“BOO!” It’s a Ghost


Beginning Reading

Laura Beth Anderson



It is so important for children the correspondence between graphemes and phonemes.  This will lead to students who are skillful in reading, decoding, and comprehension.  This lesson will give students insight into the correspondence oo = /OO/ in both written and spoken words.  Students will gain understanding of this correspondence through a letterbox lesson will spell words with the oo = /OO/ correspondence, they will then read the words as the teacher spells them, and the practice reading words with the oo = /OO/ correspondence by reading a decodable book.



   Primary Paper and pencil

   Class set of Letterboxes for students and teacher (both two and six box strips)

   Class set of letter tiles for students and teacher (letters for lesson: o, o, a, b, z, f, d, l, p,   g, s, m, r, c, h)

   Poster with the tongue twister (The moose ran from the zoo to scare the goose on the roof by saying BOO!)

   Flashcards with letterbox lesson words written on them (boo, zoo, hose, food, loop, fool, bead, drool)

   Flashcards with pseudowords (foo, poog, hoosh, chood)

   Overhead Projector

   Yoo Hoo Moon. Mary Blocksma. Ills. Patience Brewster. Pub: Bantam Books. 1992.



As we have talked about before reading and writing is made up of a secret code that we have to break to be able to read and write. Every letter or letter combination is accompanied by a sound and it is our job to learn what those sounds are so we can decipher the code. Today we are going to be concentrating on the letter o (write on board). We already know that o = /o/, but what if two o’s are together like this: oo (write on board)? When two o’s are together they make an /OO/ sound…can we all make the /OO/ sound.  This is the sound that a ghost makes on Halloween when they are scaring people. Can you wiggle your fingers like you are scaring somebody this time when we say /OO/!

Take their attention to the poster and first have the teacher read the tongue twister (The moose ran from the zoo to scare the goose on the roof by saying BOO!); then have the students read it with you. Then on the second time tell the students…Good job! This time in each of the words we hear the /OO/ sound we are going to make our scary ghost fingers and stretch out the /OO/. Let’s try it! The m/OO/se ran from the z/OO/ to scare the g/OO/se on the r/OO/f by saying B/OO/! Let’s do it one more time. Don’t forget to do our wiggly fingers hand gesture.

Now listen closely to the following words. Do you hear /OO/ in Roof or ground? Food or drink? Zoo or park? Spoon or knife?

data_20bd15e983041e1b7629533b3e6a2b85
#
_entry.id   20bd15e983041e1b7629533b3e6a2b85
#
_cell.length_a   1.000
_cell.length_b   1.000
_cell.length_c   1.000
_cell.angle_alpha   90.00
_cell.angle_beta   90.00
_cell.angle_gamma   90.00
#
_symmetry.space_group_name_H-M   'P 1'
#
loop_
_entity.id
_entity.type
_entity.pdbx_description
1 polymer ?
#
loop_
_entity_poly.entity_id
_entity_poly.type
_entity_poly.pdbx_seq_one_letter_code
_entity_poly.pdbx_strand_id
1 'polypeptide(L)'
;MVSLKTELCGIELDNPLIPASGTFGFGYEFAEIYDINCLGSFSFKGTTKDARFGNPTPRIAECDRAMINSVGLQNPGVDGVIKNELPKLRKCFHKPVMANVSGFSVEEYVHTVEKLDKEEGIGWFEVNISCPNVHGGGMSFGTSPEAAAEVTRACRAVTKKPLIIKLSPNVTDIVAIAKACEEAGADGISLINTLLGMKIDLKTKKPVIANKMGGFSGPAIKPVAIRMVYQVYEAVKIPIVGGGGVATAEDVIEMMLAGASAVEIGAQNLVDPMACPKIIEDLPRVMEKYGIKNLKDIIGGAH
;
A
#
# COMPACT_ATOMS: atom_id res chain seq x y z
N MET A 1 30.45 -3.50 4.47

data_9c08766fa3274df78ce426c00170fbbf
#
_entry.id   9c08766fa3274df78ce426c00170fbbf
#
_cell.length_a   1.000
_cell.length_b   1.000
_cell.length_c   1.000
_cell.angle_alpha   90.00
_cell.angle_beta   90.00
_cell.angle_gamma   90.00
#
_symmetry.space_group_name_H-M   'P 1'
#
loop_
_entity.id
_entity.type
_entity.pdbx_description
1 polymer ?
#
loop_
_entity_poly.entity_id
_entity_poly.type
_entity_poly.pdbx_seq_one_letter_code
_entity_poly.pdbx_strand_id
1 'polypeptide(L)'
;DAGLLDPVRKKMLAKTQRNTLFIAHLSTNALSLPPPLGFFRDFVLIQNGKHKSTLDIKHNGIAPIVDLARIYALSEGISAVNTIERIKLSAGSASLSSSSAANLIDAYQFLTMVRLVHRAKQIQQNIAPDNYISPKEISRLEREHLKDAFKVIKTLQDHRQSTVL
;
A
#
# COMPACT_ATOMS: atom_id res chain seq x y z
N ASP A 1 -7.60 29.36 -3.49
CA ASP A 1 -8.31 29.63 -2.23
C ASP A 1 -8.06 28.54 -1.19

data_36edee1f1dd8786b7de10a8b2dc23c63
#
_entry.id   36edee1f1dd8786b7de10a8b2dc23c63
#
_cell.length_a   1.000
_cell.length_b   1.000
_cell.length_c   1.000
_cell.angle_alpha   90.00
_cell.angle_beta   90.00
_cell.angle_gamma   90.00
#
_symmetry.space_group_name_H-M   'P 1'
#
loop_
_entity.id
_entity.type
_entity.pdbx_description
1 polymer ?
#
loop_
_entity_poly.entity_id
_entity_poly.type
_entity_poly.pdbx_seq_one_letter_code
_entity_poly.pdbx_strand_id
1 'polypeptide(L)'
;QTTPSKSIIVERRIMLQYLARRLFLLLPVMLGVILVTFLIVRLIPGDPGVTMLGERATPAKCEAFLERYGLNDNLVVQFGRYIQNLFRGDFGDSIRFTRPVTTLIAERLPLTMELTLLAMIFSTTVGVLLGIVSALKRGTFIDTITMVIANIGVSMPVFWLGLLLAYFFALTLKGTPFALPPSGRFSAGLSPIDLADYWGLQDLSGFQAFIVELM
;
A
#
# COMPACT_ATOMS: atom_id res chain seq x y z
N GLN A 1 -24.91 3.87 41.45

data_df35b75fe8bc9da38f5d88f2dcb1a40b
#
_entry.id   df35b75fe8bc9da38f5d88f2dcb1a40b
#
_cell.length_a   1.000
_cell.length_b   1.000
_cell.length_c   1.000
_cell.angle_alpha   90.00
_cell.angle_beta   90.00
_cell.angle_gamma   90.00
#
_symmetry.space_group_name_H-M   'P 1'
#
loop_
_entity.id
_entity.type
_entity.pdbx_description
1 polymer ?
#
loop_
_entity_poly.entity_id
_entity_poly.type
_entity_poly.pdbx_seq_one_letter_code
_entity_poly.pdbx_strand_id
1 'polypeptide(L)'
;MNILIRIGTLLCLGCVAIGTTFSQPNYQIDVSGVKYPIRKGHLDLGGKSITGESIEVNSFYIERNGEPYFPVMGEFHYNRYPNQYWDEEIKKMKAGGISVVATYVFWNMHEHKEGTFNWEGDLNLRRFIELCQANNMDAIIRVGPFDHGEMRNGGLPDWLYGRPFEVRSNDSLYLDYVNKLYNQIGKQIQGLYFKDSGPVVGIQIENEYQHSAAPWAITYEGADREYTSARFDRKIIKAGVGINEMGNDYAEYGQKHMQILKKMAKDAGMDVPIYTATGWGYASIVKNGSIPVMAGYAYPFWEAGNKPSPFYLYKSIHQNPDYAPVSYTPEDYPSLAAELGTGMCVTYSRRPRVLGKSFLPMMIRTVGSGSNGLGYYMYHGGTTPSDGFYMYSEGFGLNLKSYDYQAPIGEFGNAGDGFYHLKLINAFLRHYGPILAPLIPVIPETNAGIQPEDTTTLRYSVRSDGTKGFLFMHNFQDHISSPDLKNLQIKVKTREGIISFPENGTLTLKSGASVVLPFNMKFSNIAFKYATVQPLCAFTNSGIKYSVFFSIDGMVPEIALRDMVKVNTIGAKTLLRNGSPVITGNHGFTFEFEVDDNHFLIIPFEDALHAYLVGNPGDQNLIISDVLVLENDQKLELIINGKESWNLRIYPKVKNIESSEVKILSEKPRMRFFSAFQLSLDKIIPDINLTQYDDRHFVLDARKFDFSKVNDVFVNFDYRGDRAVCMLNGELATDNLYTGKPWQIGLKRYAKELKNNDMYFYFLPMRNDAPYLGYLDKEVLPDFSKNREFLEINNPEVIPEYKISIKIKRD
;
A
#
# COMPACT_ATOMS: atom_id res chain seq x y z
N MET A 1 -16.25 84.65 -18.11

Everybody let’s get out our letterboxes and the following letter tiles for our letter box lesson (o, o, e, b, z, f, d, l, p, g, s, e, m, r, c, h).  Before beginning, remind students that not all words will have the /OO/ sound, some will be review words.  Before the students do their letterbox lesson the teacher will model on the overhead projector. Let me show you how to do one. Class let’s begin with two letterboxes. The word we are going to spell is the word ‘boo.’ The ghost scared me when it jumped out and said boo!  What is the first sound you hear…/b/. So that tells us to put a ‘b’ in the first box. Now what is the next sound we hear? That is right the /oo/ sound that we just talked about. That tells us to put ‘oo’ in the second box. For the rest of the words have the students sound the words out themselves and put the sounds in the letterboxes. We will spell the words (2) boo, zoo; (3) food, bead, loop, fool; (4) drool. As each word it read the teacher will tell the student how many letterboxes they will need and use the given word in a sentence to help students hear the word in context. As the students are spelling words the teacher will be walking around making sure they are using the letterboxes correctly as well as correctly spelling the words.  If a student misspells a word read it to them just as they have spelled it and then repeat the word given for the lesson. If they don’t spell it right this time give them the word. After each given word the teacher will model the correct use of the letterboxes to spell the given word. 

Once the class has spelled all the letterbox words take out the flashcards with the letterbox words on them. Hold them up one at a time and have students read the words (one child at a time calling on them the first time through and then together as a class) they have just spelled in the letterbox lesson. Now we are going to read the words we have just spelled. Now hold up the word boo. When I see this word on the flashcard I will say ‘boo.’

Now have the students use primary paper and a pencil to write a message on the following topic: “What is your favorite part about Halloween?” The messages can be used to see miscues that can help the teacher see where students are struggling and help plan later lessons.

We will now read the decodable book Yoo Hoo Moon. Book Talk: This is a story about a bear that can’t go to sleep until she sees the moon in the sky, but one night the moon is nowhere to be found! Has it disappeared from the sky? What will bear do?

To assess the students I will call them up one at a time while the other students are working on their messages and have them read the pseudowords (foo, poog, hoosh, chood) on the flashcards to asses if they have grasped the correspondence oo = /oo/.


Blocksma, Mary. Yoo Hoo Moon. Ills. Patience Brewster. Pub: Bantam Books. 1992.

Keith, Cassi. The Ghost says “Boo!”   http://www.auburn.edu/rdggenie/begin/keithbr.html

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